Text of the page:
A deliberate policy of confrontation was launched, at stages, almost immediately after Narendra Modi came to power in 2014.
IT is not possible to exaggerate the respect that Faiz Ahmed Faiz enjoys in India; his poems inspired and lifted the morale of many of those who were imprisoned during the 1970s’ emergency. One of the dailies quoted, with unconscious irony, his famous line: “bol ke lab azad hain tere” (speak for your lips are free).
It is a shame, then, that his daughter Moneeza Hashmi was denied permission to speak at the 15th Asia Media Summit in Delhi after being invited to do so. This is not the first time that his two daughters faced such uncivilised behaviour. Only recently, both were invited to an event in Lucknow to celebrate Faiz’s birth anniversary in February. Only Salima Hashmi was given the visa — that, too, only two days before the event, to ensure her absence.
Representatives from nearly 40 countries participated in the recent summit. The organisers claimed ignorance of why Ms Hashmi was not allowed to speak. One of the co-hosts was the Indian government’s information and broadcasting ministry. Another was the Asia-Pacific Institute for Broadcasting Development, based in Kuala Lumpur, which is an intergovernmental organisation serving countries of the UN Economic and Social Commission for Asia and the Pacific in the field of electronic media. Could the US refuse visas to delegates to the UN General Assembly?
This year, Indian invitees to the prestigious Karachi Literary Festival faced an unprecedented hurdle. Since direct flights to Pakistan were off, they could only fly and return via Dubai. These are not isolated instances. They form part of a pattern in a policy of confrontation.
Confrontations can make sense only under four conditions. First, world opinion must support the policy because it perceives it to be justified. Second, the power equation must be very largely in favour of the state that launches the policy. Third, the demands that it makes must be susceptible to compromise and are not surrender terms. Lastly, that the state under coercion is not isolated. Cuba could survive American coercion for decades because it was backed by the Soviet Union.
A deliberate policy of confrontation was launched, at stages, almost immediately after Narendra Modi came to power in 2014. Cancelling the foreign secretaries’ talks in 2014, on specious grounds, was intended to convey a message: the BJP is fundamentally different from the Congress. The policy evolved since then to reach its menacing proportions of today. But they were always in view.
Confrontation with Pakistan is part of a two-pronged strategy. Its author, reportedly, is Ajit Doval, former head of the Intelligence Bureau and now Modi’s closest adviser. The Doval doctrine is now in full play. Over a year ago, the Indian Army launched Operation All-Out, described by a correspondent as “a relentless no-holds barred offensive against militancy in Kashmir”. Both prongs are doomed to failure.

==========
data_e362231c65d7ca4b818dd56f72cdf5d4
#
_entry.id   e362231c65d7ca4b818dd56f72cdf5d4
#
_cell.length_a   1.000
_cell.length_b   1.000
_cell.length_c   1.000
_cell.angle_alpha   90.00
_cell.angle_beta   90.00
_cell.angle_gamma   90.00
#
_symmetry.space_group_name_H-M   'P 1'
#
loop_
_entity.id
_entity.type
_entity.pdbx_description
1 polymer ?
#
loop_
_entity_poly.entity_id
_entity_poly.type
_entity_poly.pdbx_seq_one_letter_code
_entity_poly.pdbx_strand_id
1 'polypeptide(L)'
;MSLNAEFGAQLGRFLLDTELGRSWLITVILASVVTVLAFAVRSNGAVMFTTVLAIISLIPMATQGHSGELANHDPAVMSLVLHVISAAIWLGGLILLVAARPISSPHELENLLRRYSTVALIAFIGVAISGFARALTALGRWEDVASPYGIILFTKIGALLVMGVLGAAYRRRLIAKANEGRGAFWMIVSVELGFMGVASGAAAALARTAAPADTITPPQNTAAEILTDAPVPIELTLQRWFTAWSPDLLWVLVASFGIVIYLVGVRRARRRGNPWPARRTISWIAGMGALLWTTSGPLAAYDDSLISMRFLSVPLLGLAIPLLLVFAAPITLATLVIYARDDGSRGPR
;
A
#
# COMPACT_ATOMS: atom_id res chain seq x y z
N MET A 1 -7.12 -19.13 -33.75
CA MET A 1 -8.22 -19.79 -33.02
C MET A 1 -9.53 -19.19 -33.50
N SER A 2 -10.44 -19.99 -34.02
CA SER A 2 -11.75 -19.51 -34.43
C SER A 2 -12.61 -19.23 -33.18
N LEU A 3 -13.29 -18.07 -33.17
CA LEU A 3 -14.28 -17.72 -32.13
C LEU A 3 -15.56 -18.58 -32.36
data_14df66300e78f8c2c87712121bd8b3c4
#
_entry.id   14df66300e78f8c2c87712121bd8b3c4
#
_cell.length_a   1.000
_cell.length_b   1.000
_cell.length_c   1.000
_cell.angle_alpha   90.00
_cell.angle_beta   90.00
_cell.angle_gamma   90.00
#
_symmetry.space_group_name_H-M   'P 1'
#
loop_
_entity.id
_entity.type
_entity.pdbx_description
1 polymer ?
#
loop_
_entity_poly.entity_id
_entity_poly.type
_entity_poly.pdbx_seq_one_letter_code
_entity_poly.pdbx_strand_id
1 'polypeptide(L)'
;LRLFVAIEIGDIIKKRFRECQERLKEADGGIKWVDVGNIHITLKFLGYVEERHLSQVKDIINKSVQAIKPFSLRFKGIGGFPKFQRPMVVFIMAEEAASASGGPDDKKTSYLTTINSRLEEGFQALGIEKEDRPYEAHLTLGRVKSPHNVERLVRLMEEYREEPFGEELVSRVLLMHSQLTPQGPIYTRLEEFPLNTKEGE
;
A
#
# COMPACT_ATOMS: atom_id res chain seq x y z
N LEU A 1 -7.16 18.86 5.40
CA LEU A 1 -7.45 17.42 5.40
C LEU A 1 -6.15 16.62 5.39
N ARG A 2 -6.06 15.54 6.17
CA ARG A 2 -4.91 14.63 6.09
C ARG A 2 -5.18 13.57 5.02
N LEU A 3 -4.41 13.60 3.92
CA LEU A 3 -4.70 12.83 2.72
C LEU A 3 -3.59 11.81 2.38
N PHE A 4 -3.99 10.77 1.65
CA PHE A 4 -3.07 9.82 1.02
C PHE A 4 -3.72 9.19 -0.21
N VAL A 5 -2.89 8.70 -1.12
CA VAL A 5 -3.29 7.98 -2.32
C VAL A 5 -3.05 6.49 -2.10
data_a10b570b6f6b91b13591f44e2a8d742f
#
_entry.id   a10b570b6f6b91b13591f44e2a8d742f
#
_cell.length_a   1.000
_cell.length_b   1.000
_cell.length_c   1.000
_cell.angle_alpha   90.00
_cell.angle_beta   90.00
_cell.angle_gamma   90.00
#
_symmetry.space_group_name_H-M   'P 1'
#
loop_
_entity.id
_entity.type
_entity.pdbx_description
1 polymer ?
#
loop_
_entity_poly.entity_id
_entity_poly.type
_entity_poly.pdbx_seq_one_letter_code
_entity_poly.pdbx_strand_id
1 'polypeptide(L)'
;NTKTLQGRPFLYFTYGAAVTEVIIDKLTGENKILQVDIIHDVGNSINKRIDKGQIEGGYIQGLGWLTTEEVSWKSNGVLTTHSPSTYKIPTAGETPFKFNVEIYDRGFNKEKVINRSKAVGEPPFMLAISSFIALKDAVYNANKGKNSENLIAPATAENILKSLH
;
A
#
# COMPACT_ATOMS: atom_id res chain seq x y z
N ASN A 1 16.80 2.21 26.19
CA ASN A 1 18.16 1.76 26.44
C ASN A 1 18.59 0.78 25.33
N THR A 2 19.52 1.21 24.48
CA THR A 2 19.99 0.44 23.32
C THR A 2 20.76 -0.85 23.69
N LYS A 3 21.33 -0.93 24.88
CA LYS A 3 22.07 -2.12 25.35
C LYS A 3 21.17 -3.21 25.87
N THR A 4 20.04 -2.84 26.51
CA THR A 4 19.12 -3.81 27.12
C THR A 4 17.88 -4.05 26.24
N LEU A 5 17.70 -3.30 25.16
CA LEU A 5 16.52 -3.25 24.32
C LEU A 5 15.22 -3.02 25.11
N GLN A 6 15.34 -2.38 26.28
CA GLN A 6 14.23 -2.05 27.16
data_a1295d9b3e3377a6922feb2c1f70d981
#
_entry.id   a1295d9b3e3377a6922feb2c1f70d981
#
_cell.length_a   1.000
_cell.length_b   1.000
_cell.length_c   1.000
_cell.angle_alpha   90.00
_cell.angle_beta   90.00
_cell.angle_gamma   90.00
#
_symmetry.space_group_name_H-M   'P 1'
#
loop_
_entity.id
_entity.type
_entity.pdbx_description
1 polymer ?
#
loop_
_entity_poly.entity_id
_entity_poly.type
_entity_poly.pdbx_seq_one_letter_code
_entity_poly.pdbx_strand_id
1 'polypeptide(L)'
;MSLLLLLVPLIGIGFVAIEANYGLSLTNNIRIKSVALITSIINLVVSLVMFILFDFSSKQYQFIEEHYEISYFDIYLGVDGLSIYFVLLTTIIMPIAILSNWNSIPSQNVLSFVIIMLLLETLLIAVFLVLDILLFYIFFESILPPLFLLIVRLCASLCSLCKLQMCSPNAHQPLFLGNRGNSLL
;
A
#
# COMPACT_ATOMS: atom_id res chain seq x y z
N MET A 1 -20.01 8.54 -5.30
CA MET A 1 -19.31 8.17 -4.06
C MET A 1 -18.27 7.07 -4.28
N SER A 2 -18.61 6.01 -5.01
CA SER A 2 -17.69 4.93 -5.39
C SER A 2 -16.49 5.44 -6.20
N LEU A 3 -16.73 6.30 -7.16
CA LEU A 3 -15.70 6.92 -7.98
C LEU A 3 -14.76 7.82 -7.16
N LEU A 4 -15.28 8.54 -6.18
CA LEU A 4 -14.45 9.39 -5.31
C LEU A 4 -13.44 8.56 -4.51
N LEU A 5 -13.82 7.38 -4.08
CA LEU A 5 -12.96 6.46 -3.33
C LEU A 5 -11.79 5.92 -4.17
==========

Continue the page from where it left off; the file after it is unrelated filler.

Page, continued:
Even if armed militancy is crushed, the peoples’ alienation from India will not subside; it will become deeper, only to fuel the revival of militancy later. There is not the remotest possibility of militancy being crushed either; the entire populace supports it.
Modi wants to ‘settle’ Kashmir before the elections of 2019. As for confrontation with Pakistan, its military prowess apart, it is not diplomatically isolated, despite India’s prolonged efforts over the last few years. The fate of Saarc provides a graphic illustration. On Oct 26, 2017, Indian Foreign Secretary Dr S. Jaishankar said, “[T]he Saarc vehicle has sort of jammed because of two big issues — terrorism and connectivity.” The 19th Saarc summit, which was due to be held in Islamabad in November 2016, was indefinitely postponed after India, Bhutan, Afghanistan and Bangladesh pulled out of the event. The last two are unlikely to decline for long. The Bay of Bengal Initiative for Multi-Sectoral Technical and Economic Cooperation (Bimstec) cannot replace Saarc — or spell Pakistani isolation.
Last month, India spread word that the time is still not ripe for a Saarc summit. But on the eve of Prime Minister Modi’s visit to Nepal on May 11, Nepalese Foreign Minister Pradeep Kumar Gyawali declared his country’s support for reviving Saarc. “We cannot compare Saarc and Bimstec.”
Countries merrily join India in denouncing militancy in joint statements, but do not let it affect their relations with Pakistan. What has the policy of confrontation through isolation achieved? Russia’s relations with Pakistan have improved markedly. Neither Pakistan nor India is ‘isolated’ in the councils of the world. True, India’s clout has risen. But every great power seeks friendship with Pakistan in its own interest. It cannot be quarantined.
The policy is not based on cool rational calculation but on the worst of emotions — hate. It is a matter of time before the confrontation is ended. Meanwhile, it will be pursued with the gaucheness that has always been its companion; Faiz sahib’s daughters had a taste of it.
(The writer is an author and lawyer based in Mumbai. The views expressed are personal.)